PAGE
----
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7 Ways to Simplify your Life with Children

Fiona Bennett helps guide people towards a life of simplicity by focusing on what they want and helping them to clear away everything else. Fiona’s particular area of expertise is working with families so it is fitting that she shares this fantastic guest blog.

7 ways to simplify your life with children

kids organisation

Life with children can be hectic but keeping things simple and organised can really help you maintain some calm and order. Here are seven things that have helped our family life to run a little more smoothly recently.

1. Do only one school uniform wash each week, at the weekend. 

Get the kids to bring you every scrap of uniform that’s dirty and do it all in one go, it will mean they need a few more items but it’s much simpler. When it’s dry, get them to take it to their room and put it away ready for the week ahead, ask them to do this before they have their screen time or before a mealtime, and they’re likely to do it with much more enthusiasm!

2. Allocate two towels only to each member of your family. 

One’s in use, one’s in the wash. Instead of centrally storing a stack of towels, each member has their own towel stored in their room ready for use. This is a great one for children’s independence too. When you do a towel wash, each person’s towel goes on their clean washing pile ready for them to take to their room.


3. Consider how many coats you and your children actually really need. 

We realised our kids had a raincoat, a gillet, a fleece, and a winter coat at least!  When we thought about it, all they really need for the year ahead is: 1 raincoat and 1 winter coat full stop. Less coats = less to store, keep tidy, wash, label, keep track of and so on.

4. Let your children do just one out of school activity/club each week. 

There’s a lot of pressure these days for parents to feel that they have to get their child involved in every club and activity available. We’re not short of choice either, you name it, there’s a provider out there offering that activity. This is just a modern day society pressure. It can result from fear of your child missing out or from comparison to others. Think about your family values and be intentional in your choices. Just because it’s on offer doesn’t mean you have to do it, remember you have a choice.

Of course it’s great to expose your little ones to lots of different things when they’re young but not all at the same time. Imagine doing four or five extra activities on top of your daily job every week, would you feel overwhelmed? Tired? They too can feel overloaded with not enough down time to just be. Remember family time is important and the one thing most kids like best is our attention. Keep their week simple and yours in turn.


5. Insist on a family clear up at the end of every meal time. 

When the food is eaten, say to everyone “mealtime isn’t over until everything is cleared away, then you can go”.  I tell my children: “For our family to run smoothly and us all to be happy, we all have to work as a team”. This could prove harder if your children are older and you are only now trying to introduce these strategies, they will no doubt resist, but I would urge you to appeal to their sense of fairness within the family unit. Hold a family meeting to discuss your views and establish a respectful discussion in which every family member is heard and then together try to come to a solution that everyone is happy with, this method can be used with any issue which affects more than one family member. Remember there has to be something in it for them, it can’t just be about getting your way every time. I love this process, I learn so much about my children’s perspective when we communicate in this way. Also when all is said and done you are teaching your children peaceful conflict resolution which can only be a good thing.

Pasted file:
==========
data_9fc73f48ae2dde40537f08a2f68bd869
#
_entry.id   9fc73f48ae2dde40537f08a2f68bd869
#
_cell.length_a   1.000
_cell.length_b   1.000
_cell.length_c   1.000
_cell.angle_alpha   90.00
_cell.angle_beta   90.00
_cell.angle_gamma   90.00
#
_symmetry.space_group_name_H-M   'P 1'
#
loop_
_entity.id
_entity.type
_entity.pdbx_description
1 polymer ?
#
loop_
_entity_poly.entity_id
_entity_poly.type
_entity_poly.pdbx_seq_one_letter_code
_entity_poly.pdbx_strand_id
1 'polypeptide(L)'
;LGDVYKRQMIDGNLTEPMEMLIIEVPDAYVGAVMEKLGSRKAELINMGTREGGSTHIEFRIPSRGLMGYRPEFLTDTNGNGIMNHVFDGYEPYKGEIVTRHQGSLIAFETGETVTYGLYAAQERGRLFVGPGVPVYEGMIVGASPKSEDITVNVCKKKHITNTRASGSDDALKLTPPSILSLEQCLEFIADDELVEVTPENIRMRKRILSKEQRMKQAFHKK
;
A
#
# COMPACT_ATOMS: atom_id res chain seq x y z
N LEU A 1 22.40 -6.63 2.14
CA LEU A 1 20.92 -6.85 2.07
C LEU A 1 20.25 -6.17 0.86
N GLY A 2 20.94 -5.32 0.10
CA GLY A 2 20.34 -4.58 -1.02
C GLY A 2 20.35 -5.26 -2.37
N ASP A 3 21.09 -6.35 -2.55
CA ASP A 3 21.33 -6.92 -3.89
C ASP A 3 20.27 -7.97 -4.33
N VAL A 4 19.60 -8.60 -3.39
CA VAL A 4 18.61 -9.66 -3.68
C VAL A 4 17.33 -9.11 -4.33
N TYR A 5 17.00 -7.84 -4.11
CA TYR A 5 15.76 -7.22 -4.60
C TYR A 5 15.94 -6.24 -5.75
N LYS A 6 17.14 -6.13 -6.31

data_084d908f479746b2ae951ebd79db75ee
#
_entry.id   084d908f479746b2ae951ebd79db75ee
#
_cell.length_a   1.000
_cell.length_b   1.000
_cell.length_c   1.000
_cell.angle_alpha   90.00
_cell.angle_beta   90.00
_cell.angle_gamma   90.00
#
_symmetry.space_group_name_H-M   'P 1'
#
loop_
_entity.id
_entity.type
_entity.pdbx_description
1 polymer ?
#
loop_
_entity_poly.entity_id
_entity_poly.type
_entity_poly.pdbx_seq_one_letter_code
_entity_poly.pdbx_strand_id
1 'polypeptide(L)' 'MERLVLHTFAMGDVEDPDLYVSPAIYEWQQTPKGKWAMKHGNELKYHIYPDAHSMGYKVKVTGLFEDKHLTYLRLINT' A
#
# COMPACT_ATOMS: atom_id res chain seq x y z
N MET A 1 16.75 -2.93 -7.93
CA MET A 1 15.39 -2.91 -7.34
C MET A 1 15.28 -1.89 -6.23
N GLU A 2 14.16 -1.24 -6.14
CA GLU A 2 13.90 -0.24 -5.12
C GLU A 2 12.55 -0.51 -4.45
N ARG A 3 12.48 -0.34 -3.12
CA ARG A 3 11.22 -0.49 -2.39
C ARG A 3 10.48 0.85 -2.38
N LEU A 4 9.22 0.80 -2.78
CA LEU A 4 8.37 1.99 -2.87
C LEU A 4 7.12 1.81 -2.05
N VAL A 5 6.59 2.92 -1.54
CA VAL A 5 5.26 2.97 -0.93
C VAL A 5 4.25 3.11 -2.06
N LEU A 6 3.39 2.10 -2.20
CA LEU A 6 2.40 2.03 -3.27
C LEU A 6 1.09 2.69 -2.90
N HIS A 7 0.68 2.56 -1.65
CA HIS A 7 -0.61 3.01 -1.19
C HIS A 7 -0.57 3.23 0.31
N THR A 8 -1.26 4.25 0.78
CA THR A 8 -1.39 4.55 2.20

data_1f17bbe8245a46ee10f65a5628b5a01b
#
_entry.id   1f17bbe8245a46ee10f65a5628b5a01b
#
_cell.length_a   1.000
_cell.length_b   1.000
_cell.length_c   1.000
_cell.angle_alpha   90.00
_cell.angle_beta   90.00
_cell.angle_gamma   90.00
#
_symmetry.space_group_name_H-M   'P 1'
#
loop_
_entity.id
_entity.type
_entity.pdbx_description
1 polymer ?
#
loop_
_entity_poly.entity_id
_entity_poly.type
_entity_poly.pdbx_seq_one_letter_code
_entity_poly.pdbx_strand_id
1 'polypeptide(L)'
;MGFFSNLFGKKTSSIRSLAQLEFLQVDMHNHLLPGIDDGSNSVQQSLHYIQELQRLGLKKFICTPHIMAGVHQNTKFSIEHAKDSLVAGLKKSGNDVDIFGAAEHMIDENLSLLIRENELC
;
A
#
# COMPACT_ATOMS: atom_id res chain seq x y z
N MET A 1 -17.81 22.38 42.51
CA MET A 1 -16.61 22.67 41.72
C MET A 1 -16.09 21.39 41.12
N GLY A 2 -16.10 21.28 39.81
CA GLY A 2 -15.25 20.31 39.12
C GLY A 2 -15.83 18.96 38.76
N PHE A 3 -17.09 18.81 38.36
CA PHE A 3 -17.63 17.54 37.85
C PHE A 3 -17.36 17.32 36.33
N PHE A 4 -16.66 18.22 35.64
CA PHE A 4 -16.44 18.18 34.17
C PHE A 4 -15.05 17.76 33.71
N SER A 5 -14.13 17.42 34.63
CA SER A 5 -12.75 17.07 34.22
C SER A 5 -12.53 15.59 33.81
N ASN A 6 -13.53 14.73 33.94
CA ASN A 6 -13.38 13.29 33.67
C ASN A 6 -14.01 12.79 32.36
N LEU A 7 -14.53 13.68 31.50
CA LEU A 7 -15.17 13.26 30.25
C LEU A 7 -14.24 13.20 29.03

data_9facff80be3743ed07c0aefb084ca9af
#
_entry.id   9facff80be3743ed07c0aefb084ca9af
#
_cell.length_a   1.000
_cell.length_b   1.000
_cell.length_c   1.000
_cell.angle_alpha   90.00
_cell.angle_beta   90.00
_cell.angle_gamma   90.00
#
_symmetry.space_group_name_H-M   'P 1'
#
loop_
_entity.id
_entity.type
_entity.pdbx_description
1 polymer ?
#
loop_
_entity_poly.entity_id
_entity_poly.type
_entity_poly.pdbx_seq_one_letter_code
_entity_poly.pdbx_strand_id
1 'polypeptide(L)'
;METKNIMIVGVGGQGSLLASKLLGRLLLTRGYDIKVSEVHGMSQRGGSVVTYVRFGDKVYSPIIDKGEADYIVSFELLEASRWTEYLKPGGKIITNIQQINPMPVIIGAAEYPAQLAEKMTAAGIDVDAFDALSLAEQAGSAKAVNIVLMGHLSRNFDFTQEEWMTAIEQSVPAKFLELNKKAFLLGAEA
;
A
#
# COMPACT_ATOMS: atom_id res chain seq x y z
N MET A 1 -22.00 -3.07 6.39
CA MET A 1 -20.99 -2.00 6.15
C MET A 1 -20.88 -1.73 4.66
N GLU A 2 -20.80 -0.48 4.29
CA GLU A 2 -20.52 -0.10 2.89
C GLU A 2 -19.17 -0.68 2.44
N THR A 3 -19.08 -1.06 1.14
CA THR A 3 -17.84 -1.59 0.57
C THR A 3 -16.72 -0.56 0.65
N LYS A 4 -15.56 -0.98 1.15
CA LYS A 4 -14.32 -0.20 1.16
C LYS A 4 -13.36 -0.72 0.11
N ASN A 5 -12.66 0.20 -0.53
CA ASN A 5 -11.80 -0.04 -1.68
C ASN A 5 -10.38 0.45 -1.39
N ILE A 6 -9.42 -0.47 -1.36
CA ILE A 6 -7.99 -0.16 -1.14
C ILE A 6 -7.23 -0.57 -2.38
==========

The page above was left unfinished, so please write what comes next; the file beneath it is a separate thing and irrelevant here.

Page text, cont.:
6. Everything has a place! 

Find the most logical home for every item in your house, where is it actually used? Make sure everyone knows it’s home and insist (with encouragement and praise rather than nagging) that everyone return items to their home after use! This doesn’t have to be immediately and it doesn’t have to be a boring chore, still encourage children to be imaginative and experimental by allowing ‘mess’ but at some point later, have a team tidy up with some music and a time limit to add fun. Again with older children who may resist, (their bedroom is often a contentious issue) have a respectful discussion in which everyone’s views are acknowledged and try to come to a mutually acceptable decision about strategies and routines that can be adhered to. Consider drawing up and signing a ‘contract’ and agree a reward if continually achieved, (not monetary) something mutually enjoyable, preferably an experience together. Oh and don’t expect perfection!


7. Own less stuff.

This takes quite a change in mind set and awareness of all the marketing messages we are constantly bombarded with.  Remember that in basic terms all we really need as human beings is food and shelter and everything else is just an added extra, obviously this is extreme but recently, in our family, we have started to become really intentional about our purchases, asking: ‘Do I really need this item or just want it? Do I want to give it house room and everything that comes with that such as maintenance, cleaning, organising?’ When you add it to everything else you own or could own, that becomes a whole lot of maintenance, cleaning, organising. Owning less is conducive to a simple household and a simple life. Maybe a simpler choice would be to do something rather than own something. Build some memories rather than potential clutter.

It’s not always easy to keep things simple? If you would like some hands on guidance in your own home search for a local organiser here.

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